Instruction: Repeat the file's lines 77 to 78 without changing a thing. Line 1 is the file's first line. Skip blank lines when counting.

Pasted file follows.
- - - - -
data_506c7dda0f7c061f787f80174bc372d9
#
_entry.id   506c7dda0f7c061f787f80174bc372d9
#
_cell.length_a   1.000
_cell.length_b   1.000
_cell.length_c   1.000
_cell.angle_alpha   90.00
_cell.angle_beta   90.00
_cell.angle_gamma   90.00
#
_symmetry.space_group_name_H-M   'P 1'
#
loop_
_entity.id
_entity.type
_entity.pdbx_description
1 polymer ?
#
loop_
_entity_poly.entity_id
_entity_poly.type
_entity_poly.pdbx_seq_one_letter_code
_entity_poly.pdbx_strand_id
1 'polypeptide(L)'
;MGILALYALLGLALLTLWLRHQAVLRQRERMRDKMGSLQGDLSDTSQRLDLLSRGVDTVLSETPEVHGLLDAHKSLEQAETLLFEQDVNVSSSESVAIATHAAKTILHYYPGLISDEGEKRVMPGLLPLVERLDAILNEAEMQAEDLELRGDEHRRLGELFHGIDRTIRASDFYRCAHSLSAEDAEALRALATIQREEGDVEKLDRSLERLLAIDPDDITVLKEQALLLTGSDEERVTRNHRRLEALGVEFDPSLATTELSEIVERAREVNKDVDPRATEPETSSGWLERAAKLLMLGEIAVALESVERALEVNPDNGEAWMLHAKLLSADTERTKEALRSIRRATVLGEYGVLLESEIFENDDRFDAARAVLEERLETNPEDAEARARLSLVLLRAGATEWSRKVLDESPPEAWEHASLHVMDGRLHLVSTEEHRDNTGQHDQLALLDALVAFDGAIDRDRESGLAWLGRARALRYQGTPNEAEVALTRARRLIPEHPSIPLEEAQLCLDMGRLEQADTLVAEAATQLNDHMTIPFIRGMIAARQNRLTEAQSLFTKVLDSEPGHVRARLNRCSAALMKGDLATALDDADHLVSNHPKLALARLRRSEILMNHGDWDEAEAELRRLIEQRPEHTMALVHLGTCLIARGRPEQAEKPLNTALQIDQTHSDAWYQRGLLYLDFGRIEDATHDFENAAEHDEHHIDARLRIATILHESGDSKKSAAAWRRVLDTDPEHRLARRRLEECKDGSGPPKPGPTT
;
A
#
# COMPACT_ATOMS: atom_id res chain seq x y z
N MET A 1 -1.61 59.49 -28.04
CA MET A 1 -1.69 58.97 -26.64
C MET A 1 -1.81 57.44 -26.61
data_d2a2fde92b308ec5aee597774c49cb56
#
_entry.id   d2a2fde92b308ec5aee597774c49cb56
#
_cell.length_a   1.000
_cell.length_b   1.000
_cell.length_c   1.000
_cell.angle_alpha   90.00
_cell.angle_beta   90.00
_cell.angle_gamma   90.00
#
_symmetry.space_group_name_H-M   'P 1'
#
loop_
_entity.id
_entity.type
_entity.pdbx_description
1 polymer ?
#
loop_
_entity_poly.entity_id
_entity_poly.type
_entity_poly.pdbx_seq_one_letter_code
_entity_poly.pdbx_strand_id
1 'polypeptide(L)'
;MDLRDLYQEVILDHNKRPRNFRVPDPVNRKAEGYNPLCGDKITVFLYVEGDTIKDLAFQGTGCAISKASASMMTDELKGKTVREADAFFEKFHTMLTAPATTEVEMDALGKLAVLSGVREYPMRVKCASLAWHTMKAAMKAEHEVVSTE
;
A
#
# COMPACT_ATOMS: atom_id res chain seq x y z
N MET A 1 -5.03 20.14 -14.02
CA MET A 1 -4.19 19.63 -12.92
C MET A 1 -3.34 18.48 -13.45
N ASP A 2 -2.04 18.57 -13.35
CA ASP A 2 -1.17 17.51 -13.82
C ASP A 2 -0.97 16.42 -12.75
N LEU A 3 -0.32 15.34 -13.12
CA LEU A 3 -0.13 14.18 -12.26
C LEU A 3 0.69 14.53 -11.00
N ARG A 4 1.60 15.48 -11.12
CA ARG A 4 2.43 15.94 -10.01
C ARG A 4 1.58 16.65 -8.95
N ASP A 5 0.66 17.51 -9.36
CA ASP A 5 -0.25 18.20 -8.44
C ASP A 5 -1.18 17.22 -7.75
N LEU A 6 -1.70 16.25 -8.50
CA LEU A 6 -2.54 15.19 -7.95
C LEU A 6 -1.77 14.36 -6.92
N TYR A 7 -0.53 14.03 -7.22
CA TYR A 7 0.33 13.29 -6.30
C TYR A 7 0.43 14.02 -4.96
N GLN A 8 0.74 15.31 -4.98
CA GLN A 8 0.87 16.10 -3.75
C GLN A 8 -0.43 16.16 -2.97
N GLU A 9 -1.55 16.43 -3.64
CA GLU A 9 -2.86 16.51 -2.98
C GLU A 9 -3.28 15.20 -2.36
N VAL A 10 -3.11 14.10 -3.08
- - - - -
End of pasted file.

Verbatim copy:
CA ASP A 5 -0.25 18.20 -8.44
C ASP A 5 -1.18 17.22 -7.75